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December 2019


Welcome to the last issue of my digital perzine this decade.
This one contains words about being sad and getting curious.

“The best thing for being sad," replied Merlin, beginning to puff and blow, "is to learn something. That's the only thing that never fails. You may grow old and trembling in your anatomies, you may lie awake at night listening to the disorder of your veins, you may miss your only love, you may see the world about you devastated by evil lunatics, or know your honour trampled in the sewers of baser minds. There is only one thing for it then — to learn. Learn why the world wags and what wags it.”
- T.H. White, The Once and Future King

On Being Depressed AF.

A few nights ago, I didn’t sleep well. Despite going to bed early, I was up at 1:30 due to a nightmare; one of those dreams where nothing terrible actually happened, but the anticipation of something awful had my eyes wide and shoulders tight with adrenaline. I was awake until just before 6. That shitty sleep was another drop in the bucket of my depression, which had been filling for months as the days grew shorter and the sky turned gray.
 

I’ve had bad dreams my entire life. I remember being scared awake in a cold house and making my way downstairs to watch TV, allowing reruns of Star Trek to lull me back to sleep. It didn’t occur to me that the not-sleeping-at-night-thing was connected to my mental health until it came up during in-patient treatment in 2016. There I learned it was an actual condition and not simply a quirk, with a silly name hyphenated name: “middle-of-the-night insomnia”.
 

Despite getting a few more hours of sleep, the isolated exhaustion combined with feelings of uselessness signature to my MDD had me sitting around doing a whole lot of nothing. A creeping lethargy took hold. Sprawled on my bed, I was unable to focus on the pages of my book, or the DVDs from the library, or the new Dolly Parton podcast.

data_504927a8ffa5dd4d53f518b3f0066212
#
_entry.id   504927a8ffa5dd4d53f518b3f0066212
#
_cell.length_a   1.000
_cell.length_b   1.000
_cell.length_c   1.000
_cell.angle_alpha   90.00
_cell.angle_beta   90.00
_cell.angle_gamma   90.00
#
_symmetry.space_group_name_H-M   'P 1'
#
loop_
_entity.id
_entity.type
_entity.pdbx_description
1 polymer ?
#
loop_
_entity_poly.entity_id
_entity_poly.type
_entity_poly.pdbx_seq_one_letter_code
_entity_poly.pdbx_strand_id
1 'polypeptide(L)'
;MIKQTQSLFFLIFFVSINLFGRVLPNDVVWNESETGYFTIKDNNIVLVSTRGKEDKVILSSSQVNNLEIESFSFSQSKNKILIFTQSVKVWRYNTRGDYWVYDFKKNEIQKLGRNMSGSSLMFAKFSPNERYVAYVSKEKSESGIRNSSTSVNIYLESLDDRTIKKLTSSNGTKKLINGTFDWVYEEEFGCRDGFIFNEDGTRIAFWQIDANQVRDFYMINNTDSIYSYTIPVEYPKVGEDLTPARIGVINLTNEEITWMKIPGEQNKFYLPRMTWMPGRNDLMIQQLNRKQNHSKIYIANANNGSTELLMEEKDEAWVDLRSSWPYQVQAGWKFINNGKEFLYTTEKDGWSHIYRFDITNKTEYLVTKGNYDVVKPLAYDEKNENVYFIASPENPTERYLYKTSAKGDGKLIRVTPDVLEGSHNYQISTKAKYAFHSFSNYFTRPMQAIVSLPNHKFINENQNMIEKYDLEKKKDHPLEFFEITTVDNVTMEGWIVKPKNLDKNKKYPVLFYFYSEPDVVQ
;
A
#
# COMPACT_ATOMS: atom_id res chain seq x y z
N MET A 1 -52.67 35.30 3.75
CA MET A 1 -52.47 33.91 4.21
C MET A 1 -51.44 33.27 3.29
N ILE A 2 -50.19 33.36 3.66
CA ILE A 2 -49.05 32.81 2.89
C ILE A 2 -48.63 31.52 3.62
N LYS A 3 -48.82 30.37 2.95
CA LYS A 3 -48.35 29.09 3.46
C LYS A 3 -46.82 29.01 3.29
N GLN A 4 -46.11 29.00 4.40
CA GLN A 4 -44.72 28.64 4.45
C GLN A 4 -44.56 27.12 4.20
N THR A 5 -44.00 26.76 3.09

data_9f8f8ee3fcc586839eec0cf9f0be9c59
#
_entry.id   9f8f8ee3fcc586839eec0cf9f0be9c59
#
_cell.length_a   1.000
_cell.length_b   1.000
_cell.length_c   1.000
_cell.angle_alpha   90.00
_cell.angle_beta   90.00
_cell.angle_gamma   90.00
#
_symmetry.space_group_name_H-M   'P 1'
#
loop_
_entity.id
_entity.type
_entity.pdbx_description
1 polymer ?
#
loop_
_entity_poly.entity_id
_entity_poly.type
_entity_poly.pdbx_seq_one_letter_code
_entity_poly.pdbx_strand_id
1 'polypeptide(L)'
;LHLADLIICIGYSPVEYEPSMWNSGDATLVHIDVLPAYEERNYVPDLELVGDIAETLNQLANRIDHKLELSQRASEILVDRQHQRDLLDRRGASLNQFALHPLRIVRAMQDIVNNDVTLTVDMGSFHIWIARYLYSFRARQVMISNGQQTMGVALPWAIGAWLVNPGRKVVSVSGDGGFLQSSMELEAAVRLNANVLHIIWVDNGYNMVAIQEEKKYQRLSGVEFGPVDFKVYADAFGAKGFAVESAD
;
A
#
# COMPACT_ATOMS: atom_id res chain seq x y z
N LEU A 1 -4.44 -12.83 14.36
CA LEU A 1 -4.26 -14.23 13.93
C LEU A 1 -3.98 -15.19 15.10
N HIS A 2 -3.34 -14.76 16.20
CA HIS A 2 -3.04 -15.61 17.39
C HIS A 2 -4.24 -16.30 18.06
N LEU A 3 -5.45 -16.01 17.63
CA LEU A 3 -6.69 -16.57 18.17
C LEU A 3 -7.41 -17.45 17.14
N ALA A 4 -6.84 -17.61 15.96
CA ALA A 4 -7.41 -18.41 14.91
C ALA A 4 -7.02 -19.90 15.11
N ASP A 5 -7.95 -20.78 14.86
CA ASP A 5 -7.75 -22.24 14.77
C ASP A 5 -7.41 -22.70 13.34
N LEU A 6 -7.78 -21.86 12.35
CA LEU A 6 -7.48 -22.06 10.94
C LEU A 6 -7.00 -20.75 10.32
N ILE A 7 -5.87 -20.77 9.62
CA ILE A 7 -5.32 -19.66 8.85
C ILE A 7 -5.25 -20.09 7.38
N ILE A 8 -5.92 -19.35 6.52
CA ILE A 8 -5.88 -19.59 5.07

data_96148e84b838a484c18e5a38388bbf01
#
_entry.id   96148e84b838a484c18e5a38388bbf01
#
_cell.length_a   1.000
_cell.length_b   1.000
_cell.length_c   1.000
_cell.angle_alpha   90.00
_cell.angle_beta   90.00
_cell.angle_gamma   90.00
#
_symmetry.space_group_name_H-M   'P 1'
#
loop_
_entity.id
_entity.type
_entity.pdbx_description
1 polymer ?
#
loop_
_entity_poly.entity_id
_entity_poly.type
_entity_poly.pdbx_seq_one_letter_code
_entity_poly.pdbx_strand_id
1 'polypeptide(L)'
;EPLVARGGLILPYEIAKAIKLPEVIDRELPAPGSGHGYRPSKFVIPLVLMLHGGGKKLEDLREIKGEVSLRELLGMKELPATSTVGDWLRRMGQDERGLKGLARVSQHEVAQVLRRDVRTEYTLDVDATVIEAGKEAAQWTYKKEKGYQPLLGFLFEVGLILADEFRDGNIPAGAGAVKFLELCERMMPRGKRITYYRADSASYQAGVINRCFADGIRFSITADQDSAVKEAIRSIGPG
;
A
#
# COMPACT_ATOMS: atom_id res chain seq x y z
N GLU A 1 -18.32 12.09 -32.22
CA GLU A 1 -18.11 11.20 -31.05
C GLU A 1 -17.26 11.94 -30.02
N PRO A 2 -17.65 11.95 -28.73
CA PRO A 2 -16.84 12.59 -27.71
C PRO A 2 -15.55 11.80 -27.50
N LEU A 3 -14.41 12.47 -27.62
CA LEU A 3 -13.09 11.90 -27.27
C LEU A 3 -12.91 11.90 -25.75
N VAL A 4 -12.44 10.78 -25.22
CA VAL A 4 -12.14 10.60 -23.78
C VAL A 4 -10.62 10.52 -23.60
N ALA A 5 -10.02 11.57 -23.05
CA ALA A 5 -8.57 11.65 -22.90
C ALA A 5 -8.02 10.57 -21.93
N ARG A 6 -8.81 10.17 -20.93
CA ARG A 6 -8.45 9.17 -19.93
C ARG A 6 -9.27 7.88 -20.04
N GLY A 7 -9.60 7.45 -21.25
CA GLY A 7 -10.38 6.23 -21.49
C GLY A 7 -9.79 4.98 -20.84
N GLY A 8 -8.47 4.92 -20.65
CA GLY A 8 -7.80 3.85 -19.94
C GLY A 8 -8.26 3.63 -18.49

My inaction magnified my apathy.
 

Looking around the room made it worse. Not considering the web of laundry stretched out over the hardwood or the spire of dishware amassed on my desk, I was surrounded by shit to do. Numerous projects all paused somewhere between the beginning and the middle, tucked into corners or stacked on the shelf. Had Marie Kondo swung by at that moment, every work in progress would’ve found itself stapled into clear plastic bags and hung on a wall at Value Village. In this arid state, nothing could spark joy.
 

I laid on my bed until it was time to work out, and then I laid on my bed some more. I spent the next day horizontal, too.
 

When Monday rolled around, I sat on the couch and it dawned on me that I had two things to be grateful for:

One - this was not my first rodeo. I knew I had depression, an official diagnosis of Major Depressive Disorder with Psychotic Features. I lived as a mentally ill person. Even in those moments when I was sobbing into a pillow asking “Is this the rest of my life?”, I had experienced the highs and lows enough that a part of me could answer, “Nope, it just feels like it.” In retrospect, my depressive episodes were never as bad as they felt at the time. But while in their midst, they consumed me.

Second - I could appreciate that the habits I had formed while things were sunnier were still supporting me. I maintained my daily journaling practice. I was prepping and eating healthy meals. I worked out several times a week. My ability to do these things stemmed not from a secret source of energy hidden within my sad girl self, but from the routine, I had developed over time. These things had taken place so often that even though I wanted to sleep away every moment I found myself going through the motions, without needing to think of them.